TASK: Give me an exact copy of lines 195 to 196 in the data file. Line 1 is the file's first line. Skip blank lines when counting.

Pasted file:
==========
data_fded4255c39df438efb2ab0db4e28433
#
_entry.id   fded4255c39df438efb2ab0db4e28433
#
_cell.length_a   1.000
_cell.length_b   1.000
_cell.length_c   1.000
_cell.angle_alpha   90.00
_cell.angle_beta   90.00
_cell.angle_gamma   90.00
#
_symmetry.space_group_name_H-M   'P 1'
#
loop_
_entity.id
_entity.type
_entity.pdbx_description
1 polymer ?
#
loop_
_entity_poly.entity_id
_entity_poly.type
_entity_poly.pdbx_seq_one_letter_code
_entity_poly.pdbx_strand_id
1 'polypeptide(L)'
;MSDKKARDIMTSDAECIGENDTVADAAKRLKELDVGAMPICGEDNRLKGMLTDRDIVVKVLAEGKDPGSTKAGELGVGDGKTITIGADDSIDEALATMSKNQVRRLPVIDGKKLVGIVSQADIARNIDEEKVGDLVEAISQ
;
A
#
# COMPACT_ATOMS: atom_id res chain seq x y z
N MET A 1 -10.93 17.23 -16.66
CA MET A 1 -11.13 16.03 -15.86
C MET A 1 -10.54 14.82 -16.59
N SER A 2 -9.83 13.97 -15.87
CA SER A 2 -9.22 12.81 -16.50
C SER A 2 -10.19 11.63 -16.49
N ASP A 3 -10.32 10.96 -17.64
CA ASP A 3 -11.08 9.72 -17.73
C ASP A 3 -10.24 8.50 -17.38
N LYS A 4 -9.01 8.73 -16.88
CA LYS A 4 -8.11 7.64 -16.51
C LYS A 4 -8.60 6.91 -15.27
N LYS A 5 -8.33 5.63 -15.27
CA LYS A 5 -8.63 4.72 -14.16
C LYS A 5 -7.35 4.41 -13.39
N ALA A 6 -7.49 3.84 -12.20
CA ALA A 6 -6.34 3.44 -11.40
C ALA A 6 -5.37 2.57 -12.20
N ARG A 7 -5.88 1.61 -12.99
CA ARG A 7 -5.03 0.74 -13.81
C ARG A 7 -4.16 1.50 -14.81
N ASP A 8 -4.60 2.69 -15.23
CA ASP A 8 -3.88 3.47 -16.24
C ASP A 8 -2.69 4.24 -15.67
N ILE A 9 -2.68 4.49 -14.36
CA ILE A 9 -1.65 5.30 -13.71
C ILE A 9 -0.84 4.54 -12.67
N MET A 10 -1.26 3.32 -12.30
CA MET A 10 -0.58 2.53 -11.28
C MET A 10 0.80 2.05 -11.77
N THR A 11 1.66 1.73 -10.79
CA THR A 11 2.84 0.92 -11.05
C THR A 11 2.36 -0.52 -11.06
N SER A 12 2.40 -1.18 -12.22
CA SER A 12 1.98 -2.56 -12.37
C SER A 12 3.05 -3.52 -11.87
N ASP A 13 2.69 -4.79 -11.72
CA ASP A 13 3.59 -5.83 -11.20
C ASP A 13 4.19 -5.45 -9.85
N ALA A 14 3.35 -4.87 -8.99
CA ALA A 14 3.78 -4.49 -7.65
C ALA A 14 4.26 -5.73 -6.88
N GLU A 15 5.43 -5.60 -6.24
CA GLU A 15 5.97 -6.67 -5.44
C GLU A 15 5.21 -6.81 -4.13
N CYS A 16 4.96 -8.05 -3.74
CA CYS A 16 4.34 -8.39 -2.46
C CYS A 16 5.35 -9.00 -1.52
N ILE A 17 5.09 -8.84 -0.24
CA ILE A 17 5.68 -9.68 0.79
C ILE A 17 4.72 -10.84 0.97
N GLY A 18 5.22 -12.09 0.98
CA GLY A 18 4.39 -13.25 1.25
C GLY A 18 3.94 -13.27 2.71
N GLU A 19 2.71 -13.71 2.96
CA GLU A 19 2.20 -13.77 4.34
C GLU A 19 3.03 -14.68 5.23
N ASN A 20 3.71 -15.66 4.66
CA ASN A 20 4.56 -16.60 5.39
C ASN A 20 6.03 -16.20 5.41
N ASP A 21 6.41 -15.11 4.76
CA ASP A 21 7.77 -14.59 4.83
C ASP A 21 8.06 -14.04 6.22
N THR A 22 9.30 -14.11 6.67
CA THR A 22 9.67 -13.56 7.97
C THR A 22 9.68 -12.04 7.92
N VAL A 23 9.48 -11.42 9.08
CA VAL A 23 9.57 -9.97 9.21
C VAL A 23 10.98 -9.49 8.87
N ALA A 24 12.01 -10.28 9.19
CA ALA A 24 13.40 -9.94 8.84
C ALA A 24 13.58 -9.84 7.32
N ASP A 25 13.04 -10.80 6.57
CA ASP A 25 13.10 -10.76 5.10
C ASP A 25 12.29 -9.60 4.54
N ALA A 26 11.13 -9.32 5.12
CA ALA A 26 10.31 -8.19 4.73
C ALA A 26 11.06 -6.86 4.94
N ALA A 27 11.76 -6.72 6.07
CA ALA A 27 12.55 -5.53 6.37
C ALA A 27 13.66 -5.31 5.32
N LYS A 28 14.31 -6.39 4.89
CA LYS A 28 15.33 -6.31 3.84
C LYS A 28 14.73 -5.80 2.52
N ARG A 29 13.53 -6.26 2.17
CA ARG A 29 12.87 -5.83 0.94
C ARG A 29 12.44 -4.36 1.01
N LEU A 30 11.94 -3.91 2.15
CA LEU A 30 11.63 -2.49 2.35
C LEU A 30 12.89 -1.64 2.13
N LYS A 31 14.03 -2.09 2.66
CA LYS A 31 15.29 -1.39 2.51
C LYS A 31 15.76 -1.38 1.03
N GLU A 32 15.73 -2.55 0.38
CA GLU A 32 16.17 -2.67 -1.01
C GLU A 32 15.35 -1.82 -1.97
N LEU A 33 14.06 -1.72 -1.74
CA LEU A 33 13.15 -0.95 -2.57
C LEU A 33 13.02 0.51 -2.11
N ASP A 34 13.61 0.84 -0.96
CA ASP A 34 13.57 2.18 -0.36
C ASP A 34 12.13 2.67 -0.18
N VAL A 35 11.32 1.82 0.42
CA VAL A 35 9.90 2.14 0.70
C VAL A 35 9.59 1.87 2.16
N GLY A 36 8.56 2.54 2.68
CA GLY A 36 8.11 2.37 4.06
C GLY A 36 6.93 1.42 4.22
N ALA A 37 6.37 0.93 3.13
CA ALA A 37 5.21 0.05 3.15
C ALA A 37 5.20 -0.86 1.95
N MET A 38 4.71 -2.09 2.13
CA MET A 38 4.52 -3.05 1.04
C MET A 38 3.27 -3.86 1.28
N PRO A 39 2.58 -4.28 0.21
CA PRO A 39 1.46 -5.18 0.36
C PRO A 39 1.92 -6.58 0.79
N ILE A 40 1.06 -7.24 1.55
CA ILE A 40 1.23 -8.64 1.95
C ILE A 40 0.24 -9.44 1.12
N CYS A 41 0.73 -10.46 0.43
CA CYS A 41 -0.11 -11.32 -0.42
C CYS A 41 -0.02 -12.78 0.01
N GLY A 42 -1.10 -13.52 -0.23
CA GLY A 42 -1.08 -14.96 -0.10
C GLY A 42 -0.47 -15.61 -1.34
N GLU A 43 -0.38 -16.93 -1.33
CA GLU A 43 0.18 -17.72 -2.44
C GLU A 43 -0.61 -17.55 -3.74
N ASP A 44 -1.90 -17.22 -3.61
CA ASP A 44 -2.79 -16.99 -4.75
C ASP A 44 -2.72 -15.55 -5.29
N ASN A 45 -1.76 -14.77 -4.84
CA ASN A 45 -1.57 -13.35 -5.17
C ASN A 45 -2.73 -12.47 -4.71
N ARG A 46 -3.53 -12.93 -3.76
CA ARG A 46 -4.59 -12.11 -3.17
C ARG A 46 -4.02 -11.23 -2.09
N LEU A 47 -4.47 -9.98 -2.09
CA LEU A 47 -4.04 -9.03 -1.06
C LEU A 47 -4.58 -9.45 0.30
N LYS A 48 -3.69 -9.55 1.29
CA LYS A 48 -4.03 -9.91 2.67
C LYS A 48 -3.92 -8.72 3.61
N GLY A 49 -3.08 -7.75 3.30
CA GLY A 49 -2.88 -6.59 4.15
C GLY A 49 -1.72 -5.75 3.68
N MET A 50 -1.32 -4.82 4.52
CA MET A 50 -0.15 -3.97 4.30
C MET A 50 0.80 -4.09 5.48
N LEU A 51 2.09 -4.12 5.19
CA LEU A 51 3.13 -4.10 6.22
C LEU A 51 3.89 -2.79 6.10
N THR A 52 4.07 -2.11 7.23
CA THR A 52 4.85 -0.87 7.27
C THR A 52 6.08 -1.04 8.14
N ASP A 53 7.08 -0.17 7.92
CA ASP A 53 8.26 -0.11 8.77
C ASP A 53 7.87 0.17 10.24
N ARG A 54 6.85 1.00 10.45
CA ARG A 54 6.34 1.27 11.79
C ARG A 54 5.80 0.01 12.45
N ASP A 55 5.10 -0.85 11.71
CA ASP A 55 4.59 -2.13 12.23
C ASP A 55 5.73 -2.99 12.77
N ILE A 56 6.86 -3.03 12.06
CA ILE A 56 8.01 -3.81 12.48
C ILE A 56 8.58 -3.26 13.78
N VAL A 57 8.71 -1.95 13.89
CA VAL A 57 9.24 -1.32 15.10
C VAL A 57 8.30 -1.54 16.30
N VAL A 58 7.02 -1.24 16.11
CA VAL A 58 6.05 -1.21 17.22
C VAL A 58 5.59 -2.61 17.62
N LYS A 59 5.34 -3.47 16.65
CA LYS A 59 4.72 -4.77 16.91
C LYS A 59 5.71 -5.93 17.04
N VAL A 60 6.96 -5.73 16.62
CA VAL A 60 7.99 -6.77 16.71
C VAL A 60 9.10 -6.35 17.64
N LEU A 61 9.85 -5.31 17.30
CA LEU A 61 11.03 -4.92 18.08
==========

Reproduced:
C ASP A 55 5.73 -2.99 12.77
N ILE A 56 6.86 -3.03 12.06